Mexico: Mental Health Bill Undermines Disability Rights

10/16/2017 Human Rights Watch

Mexico’s Congressional Mental Health and Drug Commission is considering a national mental health bill that would seriously jeopardize the rights of people with disabilities, Human Rights Watch said today.

In a letter sent on October 16, 2017, to the Commission on Health and Drugs in the Chamber of Deputies, Human Rights Watch urged the commission to reject the bill in its current form. The commission should revise the bill to reflect a human rights-oriented framework, based on consultations with organizations representing people with disabilities and disability rights experts. The final bill should ensure the right to mental health for all in Mexico on an equal basis, and without resort to forced treatment.

“The bill before the commission unfortunately reflects a discredited approach to mental health, focusing on forced medical treatment instead of  on the consent, autonomy and rights of those in need of mental health services,” said Carlos Ríos Espinosa, senior researcher and advocate for disability rights at Human Rights Watch. “The bill is inconsistent with Mexico’s human rights obligations, in particular the right to consent to or refuse treatment, which is an integral aspect of the right to health.”

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Mexico’s earthquake aftermath threatens political tremors

10/16/2017 Financial Times

“You go — leave me,” Flor Carillo’s bedridden 78-year-old mother implored when the most devastating earthquake in three decades struck Mexico City last month.

Reluctantly, Ms Carillo did — only to watch her parents’ fifth-floor apartment crushed from above. One of hundreds of buildings in Mexico City now cordoned off, the wrecked block looks almost normal from the front, until you spot that one floor appears to be missing and the one below it looks as if it has shrunk. The back of the building tells a starker story: the concrete is buckled and extruded “like a cake whose filling has oozed out”, says Ms Carillo. Her mother died.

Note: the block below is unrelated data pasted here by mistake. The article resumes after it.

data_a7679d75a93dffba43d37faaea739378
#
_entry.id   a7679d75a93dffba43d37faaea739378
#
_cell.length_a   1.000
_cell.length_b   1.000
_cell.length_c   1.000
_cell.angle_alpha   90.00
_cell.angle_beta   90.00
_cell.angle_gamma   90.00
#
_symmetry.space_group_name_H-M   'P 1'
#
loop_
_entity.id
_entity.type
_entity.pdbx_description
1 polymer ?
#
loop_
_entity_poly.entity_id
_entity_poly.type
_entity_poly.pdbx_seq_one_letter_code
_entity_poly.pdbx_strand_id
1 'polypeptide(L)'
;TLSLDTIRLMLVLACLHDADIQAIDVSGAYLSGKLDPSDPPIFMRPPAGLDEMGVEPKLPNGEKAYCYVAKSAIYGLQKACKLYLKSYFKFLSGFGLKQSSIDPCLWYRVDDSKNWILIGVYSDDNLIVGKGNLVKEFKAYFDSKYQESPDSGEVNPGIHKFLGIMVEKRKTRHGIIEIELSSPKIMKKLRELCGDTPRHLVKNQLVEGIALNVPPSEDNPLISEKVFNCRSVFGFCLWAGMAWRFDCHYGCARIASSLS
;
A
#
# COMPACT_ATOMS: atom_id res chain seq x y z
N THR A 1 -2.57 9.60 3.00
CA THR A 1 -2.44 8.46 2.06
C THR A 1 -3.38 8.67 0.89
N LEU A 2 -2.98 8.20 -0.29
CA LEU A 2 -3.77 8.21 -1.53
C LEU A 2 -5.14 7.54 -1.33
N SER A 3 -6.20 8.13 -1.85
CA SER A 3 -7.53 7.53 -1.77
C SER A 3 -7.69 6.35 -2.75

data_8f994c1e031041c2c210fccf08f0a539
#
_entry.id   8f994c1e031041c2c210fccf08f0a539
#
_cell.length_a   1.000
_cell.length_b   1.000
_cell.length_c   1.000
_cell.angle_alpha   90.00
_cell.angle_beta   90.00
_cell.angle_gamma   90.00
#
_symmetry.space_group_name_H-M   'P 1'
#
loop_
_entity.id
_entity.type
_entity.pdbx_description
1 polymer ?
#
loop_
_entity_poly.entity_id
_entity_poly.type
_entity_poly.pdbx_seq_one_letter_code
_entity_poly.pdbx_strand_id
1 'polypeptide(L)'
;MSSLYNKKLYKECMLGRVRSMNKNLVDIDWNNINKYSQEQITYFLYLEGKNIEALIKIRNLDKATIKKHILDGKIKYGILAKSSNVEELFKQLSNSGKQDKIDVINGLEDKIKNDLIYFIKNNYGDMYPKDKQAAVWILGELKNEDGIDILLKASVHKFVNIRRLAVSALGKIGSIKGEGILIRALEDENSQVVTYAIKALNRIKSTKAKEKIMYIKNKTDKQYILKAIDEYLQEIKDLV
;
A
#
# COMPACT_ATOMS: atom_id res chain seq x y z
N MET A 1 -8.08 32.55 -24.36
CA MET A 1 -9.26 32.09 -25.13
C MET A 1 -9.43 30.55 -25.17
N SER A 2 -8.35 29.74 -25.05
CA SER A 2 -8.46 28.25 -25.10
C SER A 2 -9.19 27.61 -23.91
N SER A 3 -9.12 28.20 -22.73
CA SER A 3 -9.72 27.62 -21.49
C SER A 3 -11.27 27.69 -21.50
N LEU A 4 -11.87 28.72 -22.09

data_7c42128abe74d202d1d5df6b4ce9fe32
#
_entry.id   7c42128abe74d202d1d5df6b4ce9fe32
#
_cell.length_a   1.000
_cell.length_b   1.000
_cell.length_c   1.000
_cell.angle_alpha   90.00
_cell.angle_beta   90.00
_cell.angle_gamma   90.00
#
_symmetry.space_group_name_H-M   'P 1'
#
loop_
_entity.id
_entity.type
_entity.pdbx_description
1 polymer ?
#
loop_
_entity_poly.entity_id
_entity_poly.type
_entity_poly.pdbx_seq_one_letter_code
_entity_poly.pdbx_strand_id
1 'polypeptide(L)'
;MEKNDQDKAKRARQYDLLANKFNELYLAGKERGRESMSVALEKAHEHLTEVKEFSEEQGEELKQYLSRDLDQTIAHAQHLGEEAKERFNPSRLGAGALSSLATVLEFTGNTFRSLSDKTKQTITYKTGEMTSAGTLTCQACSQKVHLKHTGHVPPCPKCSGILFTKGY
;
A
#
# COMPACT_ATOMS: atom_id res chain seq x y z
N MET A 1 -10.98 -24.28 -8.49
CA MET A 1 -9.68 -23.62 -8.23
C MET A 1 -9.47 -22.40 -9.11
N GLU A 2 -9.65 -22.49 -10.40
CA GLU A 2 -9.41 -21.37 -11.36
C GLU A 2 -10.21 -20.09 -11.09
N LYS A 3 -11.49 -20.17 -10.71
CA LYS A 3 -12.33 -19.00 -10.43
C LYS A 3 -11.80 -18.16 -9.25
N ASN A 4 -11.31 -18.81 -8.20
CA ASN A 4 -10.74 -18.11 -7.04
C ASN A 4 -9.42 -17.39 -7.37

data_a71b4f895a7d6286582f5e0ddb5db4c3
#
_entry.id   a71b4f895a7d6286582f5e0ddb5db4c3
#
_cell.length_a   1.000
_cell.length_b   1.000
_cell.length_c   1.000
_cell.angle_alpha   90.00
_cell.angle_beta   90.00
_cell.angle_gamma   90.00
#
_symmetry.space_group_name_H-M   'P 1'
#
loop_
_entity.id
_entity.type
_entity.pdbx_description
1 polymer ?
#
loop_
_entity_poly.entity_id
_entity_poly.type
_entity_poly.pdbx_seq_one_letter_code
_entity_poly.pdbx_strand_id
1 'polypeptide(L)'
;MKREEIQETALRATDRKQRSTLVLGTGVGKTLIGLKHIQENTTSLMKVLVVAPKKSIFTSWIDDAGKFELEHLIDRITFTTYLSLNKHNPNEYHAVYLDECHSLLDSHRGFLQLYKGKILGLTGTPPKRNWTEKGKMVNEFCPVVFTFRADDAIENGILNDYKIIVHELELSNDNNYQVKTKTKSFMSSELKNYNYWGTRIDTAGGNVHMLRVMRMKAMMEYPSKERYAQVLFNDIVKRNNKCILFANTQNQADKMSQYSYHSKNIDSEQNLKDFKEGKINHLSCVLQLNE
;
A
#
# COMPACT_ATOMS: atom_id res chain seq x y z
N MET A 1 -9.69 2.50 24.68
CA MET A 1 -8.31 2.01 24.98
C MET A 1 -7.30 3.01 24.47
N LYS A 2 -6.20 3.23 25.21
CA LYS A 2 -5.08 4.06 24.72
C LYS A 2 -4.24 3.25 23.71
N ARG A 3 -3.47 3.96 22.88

Now the building — erected in the early 1970s on a plot bought by Ms Carillo’s grandfather and still owned by the family — has to be torn down. “Mexico is still standing” goes the current catchphrase, commending the solidarity shown by civilians rushing to join rescue efforts after the September 19 quake. But as the demolition work began this week, hundreds, perhaps thousands, of buildings like Ms Carillo’s are going.

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Mexico’s attorney general resigns a year into job

10/16/2017 Daily Mail


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Photo: Gobierno de México

MEXICO CITY — Mexico’s Attorney General Raul Cervantes has resigned.

The Attorney General’s Office says through its Twitter account that Cervantes has presented his resignation to the Senate.

Cervantes was President Enrique Pena Nieto’s third attorney general in five years. He nominated him in October 2016 to replace Arely Gomez.

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Trump’s Tough Talk on Nafta Raising Fears of Pact’s Demise

10/11/2017 New York Times

Flag_of_the_North_American_Free_Trade_Agreement_(standard_version).svgWASHINGTON — The North American Free Trade Agreement, long a punching bag for President Trump, is edging closer toward collapse as negotiators gather for a fourth round of contentious talks here this week.

In recent weeks, the Trump administration has sparred with American businesses that support Nafta and pushed for significant changes that negotiators from Mexico and Canada say are nonstarters. All the while, the president has continued threatening to withdraw the United States from the trade agreement, which he has maligned as the worst in history.

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Mexico to Receive $150 Million From Catastrophe Bond After Quake

10/10/2017 New York Times

Source: ABC News

MEXICO CITY — Mexico’s will receive a pay out of $150 million from a catastrophe bond after a Sept. 7 quake met parameters for magnitude, location and depth, the finance ministry said in a statement on Tuesday.

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Mexico Minister Says Ditching NAFTA Would Affect Cooperation

10/10/2017 New York Times

NAFTA_logoMEXICO CITY — Mexican Foreign Minister Luis Videgaray said on Tuesday that an end to the North American Free Trade Agreement (NAFTA) would be a breaking point in Mexican-U.S. relations and would affect bilateral cooperation in other areas.

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NAFTA Negotiation Round Extended by Two Days: Mexico Sources

10/10/2017 New York Times

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MEXICO CITY — The fourth round of talks to renegotiate the North American Free Trade agreement have been prolonged until Oct. 17, two sources in Mexico said on Tuesday, as negotiators gathering in Washington were expected to start tackling difficult issues.

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